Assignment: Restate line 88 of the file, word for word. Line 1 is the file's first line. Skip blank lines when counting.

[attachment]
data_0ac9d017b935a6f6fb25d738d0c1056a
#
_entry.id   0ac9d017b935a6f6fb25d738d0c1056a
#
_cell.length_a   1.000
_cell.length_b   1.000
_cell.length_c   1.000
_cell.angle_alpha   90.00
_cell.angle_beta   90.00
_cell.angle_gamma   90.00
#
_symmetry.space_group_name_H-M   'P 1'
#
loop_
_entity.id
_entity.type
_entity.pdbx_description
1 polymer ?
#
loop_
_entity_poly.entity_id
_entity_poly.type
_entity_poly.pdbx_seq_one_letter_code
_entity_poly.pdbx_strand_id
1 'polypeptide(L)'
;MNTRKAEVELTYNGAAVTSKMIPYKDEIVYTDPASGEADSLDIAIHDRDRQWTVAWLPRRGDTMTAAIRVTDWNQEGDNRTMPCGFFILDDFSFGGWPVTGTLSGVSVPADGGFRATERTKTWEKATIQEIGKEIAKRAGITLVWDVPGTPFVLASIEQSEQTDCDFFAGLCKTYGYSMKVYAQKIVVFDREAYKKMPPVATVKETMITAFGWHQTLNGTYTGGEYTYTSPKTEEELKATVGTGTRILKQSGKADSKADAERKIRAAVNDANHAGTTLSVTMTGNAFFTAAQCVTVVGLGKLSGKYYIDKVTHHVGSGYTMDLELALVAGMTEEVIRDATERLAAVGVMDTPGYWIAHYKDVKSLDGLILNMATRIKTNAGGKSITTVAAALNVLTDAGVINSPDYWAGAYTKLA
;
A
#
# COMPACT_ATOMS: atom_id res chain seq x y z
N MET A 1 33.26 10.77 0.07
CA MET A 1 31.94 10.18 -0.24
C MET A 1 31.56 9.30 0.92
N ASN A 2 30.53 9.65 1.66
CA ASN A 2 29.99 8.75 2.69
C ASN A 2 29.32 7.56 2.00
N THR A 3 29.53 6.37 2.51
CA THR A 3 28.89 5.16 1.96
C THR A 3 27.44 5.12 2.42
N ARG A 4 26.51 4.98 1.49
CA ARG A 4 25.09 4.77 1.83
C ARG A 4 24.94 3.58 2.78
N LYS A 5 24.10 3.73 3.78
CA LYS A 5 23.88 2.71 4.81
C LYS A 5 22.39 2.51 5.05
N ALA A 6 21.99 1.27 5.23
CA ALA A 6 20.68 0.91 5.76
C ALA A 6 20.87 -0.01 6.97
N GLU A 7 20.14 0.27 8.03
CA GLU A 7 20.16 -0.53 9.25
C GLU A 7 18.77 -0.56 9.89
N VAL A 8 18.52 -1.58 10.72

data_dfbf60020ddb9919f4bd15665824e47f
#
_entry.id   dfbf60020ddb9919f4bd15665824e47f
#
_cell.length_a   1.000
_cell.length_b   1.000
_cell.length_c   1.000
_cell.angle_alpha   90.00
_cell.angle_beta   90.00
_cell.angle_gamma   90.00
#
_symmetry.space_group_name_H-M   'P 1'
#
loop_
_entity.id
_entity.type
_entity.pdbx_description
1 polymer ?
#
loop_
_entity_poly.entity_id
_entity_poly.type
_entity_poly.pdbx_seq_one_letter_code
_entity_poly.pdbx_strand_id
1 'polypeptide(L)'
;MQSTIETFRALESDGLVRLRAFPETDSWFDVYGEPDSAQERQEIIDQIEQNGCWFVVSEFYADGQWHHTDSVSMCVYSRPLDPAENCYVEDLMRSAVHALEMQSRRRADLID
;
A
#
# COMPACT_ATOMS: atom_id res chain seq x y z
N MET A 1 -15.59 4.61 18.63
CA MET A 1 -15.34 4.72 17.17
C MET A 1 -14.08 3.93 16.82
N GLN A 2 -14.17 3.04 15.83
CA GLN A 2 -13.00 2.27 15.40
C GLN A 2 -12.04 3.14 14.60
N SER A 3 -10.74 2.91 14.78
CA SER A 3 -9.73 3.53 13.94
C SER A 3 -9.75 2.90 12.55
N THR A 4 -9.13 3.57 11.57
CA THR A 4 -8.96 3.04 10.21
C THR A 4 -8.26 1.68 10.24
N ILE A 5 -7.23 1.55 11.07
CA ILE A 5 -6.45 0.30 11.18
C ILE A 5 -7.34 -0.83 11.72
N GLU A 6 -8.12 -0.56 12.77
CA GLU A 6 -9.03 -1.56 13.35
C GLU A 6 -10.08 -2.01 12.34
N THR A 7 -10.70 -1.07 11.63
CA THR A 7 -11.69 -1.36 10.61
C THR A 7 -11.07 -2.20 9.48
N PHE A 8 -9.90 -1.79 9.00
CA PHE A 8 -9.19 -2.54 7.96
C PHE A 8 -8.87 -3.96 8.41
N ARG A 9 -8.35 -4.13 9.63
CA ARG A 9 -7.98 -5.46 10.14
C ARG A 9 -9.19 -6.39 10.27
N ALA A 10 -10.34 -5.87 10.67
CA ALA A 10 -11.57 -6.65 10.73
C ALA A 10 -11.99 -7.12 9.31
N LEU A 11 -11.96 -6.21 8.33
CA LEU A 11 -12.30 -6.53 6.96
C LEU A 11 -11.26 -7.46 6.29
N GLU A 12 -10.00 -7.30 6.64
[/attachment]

C GLN A 2 -12.04 3.14 14.60